Hospital’s failure to provide pretreatment disclosure of emergency medical evaluation fees beyond what is required by statute is not actionable.
Gene Moran received emergency care at a Prime Healthcare hospital and was charged an emergency room evaluation and management services (EMS) fee in addition to the charges for treatment provided. The fee was listed in the hospital’s published chargemaster, as required by state and federal statutes, but was not further disclosed at the time of treatment. Moran sued Prime, alleging that its failure to disclose the EMS fee violated the Unfair Competition Law (UCL) and the Consumer Legal Remedies Act (CLRA) because the fee was effectively hidden from patients who might otherwise seek cheaper treatments. Prime moved to strike, arguing that there was no duty to disclose the fees beyond the requirements of state and federal regulations. The trial court granted the motion and Moran appealed.
The Court of Appeal affirmed. The court observed that several recent opinions addressed UCL and CLRA claims regarding EMS fees, including Naranjo v. Doctors Medical Center of Modesto, Inc. (2023) 90 Cal.App.5th 1193, which the Supreme Court accepted for review on July 26, 2023. Most of these cases held either that hospitals had no duty to disclose beyond state and federal regulatory requirements, or that the plaintiff failed to adequately allege reliance under the CLRA. Naranjo was the only decision allowing the plaintiff’s claim to proceed on the merits. Naranjo held that the hospital’s exclusive knowledge of its EMS fee, which was not reasonably accessible to the patient, led to an actionable claim under the CLRA and UCL. But the Moran court declined to follow Naranjo, and instead followed the majority rule—disclosing chargemaster rates under applicable statutes and regulations forecloses a duty to make additional pretreatment disclosure of the EMS fee. The court explained that numerous state and federal rulemaking bodies have developed an extensive statutory and regulatory scheme to provide price transparency for medical services while avoiding price disclosure requirements that might dissuade patients from receiving urgently needed treatment due to cost. Accordingly, Moran’s claims were not actionable under the UCL. In addition, Moran failed to allege a viable CLRA cause of action because the hospital did not conceal its EMS fee (it was in the published chargemaster), and because Moran failed to adequately plead reliance (given the severity of his medical emergencies, there was no reasonable inference that disclosing the EMS fee would have caused him to seek treatment elsewhere).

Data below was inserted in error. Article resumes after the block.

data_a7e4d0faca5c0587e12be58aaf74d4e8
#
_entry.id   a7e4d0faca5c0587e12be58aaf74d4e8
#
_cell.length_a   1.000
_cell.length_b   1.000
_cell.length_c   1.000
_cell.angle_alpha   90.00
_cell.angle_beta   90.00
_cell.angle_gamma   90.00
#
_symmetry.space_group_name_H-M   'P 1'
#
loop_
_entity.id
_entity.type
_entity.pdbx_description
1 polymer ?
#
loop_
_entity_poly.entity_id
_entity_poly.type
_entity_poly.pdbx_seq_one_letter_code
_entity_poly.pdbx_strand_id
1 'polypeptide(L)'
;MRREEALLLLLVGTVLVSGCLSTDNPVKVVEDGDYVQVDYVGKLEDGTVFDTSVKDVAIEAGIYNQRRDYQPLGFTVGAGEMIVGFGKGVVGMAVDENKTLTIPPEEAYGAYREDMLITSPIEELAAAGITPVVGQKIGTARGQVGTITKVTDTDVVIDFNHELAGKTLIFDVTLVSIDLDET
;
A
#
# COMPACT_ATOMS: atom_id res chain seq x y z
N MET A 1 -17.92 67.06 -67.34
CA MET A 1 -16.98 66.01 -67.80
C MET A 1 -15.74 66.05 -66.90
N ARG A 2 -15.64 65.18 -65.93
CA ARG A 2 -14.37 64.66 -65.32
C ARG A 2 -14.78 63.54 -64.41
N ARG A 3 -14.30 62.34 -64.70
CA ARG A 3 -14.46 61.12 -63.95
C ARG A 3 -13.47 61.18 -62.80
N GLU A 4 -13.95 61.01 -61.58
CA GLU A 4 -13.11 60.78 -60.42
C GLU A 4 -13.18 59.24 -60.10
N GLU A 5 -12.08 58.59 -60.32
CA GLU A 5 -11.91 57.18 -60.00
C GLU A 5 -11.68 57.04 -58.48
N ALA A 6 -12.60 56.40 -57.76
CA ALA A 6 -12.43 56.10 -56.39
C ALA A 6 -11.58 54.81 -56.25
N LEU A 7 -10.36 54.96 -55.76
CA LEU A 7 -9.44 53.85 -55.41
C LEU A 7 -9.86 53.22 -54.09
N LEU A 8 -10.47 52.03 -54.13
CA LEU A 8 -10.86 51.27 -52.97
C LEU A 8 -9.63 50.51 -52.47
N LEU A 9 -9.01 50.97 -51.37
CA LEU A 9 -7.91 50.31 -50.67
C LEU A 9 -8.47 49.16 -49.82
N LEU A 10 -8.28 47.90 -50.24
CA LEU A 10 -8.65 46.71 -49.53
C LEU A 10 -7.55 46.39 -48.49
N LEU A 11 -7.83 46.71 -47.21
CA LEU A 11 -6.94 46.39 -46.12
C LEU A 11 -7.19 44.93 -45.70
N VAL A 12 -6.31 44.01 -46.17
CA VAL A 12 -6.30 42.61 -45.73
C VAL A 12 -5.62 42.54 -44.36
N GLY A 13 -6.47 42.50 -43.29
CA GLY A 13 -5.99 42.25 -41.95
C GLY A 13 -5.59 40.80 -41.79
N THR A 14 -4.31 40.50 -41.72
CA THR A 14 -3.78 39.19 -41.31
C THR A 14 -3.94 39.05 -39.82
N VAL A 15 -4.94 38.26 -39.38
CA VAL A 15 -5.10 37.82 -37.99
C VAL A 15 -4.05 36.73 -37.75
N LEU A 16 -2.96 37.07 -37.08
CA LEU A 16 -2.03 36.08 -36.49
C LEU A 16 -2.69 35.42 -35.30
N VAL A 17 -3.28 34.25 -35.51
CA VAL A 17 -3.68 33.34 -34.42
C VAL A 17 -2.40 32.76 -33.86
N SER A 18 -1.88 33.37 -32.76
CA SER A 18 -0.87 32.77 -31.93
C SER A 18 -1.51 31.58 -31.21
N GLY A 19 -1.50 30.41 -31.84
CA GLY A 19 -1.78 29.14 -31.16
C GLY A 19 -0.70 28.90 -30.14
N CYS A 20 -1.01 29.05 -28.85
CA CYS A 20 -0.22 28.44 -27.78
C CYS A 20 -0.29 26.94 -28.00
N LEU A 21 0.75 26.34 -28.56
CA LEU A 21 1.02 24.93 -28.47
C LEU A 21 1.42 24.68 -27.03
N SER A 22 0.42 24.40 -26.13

The bulletin describing this appellate decision was originally prepared for the California Society for Healthcare Attorneys (CSHA) by H. Thomas Watson, Peder K. Batalden, and Lacey Estudillo at the appellate firm Horvitz & Levy LLP, and is republished with permission.